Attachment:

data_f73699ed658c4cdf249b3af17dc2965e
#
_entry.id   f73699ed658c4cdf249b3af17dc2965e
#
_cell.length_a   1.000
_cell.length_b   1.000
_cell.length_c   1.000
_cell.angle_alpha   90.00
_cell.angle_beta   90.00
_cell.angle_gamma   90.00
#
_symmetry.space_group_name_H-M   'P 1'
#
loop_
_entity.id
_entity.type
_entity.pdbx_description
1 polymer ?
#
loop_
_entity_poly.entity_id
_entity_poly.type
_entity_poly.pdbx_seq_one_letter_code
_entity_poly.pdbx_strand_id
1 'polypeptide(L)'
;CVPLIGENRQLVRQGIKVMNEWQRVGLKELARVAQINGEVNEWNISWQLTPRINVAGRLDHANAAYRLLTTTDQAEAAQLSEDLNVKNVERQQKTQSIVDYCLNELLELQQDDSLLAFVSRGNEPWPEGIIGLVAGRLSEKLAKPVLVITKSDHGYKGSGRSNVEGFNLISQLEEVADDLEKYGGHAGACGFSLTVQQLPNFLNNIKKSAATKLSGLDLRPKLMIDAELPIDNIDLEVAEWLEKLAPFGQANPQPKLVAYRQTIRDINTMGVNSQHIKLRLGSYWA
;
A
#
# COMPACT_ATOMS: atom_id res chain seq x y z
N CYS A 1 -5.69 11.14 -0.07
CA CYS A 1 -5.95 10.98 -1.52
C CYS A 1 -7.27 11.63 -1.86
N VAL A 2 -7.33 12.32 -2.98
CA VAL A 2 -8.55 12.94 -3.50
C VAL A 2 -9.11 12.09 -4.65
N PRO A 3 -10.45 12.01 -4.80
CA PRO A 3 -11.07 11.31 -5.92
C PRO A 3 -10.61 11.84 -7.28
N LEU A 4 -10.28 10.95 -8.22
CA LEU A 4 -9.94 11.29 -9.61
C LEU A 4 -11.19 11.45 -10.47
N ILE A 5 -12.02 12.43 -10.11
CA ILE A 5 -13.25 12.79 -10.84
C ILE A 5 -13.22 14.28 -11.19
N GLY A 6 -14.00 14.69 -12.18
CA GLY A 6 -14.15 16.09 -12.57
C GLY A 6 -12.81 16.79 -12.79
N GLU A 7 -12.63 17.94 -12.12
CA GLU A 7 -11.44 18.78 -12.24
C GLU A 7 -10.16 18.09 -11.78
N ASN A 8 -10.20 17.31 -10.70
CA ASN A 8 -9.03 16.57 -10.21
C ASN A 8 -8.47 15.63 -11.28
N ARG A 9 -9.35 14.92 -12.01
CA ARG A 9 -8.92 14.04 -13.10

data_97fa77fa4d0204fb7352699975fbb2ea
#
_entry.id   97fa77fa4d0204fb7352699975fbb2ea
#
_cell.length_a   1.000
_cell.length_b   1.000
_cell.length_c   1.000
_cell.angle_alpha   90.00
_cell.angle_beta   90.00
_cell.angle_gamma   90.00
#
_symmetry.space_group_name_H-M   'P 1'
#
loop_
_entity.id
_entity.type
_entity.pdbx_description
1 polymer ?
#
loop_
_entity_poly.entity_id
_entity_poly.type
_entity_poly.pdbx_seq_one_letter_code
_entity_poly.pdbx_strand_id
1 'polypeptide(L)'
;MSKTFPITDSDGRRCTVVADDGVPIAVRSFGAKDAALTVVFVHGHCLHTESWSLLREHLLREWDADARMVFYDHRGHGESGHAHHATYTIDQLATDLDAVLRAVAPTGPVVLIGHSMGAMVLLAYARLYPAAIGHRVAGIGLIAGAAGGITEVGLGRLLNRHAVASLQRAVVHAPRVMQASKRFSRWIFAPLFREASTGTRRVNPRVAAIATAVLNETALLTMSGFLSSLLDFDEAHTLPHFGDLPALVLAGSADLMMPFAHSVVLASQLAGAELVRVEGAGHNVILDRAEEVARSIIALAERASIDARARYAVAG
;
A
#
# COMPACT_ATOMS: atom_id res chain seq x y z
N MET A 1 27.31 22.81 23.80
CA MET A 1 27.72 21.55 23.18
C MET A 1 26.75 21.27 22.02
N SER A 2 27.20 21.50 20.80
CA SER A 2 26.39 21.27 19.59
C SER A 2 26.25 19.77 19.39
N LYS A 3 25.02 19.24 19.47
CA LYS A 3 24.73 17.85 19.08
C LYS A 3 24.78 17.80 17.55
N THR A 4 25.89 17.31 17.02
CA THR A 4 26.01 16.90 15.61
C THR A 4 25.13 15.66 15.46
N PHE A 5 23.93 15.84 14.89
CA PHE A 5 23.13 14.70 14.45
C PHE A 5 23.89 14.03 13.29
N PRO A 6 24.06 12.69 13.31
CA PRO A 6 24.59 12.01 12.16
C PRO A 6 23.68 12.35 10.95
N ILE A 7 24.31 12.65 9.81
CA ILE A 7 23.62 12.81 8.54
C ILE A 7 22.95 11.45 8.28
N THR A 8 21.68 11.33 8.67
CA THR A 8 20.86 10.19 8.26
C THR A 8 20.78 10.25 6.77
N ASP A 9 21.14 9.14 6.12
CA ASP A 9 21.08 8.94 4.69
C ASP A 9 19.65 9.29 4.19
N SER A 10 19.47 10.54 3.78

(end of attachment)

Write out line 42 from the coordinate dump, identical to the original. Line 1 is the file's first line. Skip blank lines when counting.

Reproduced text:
C LEU A 4 -11.19 11.45 -10.47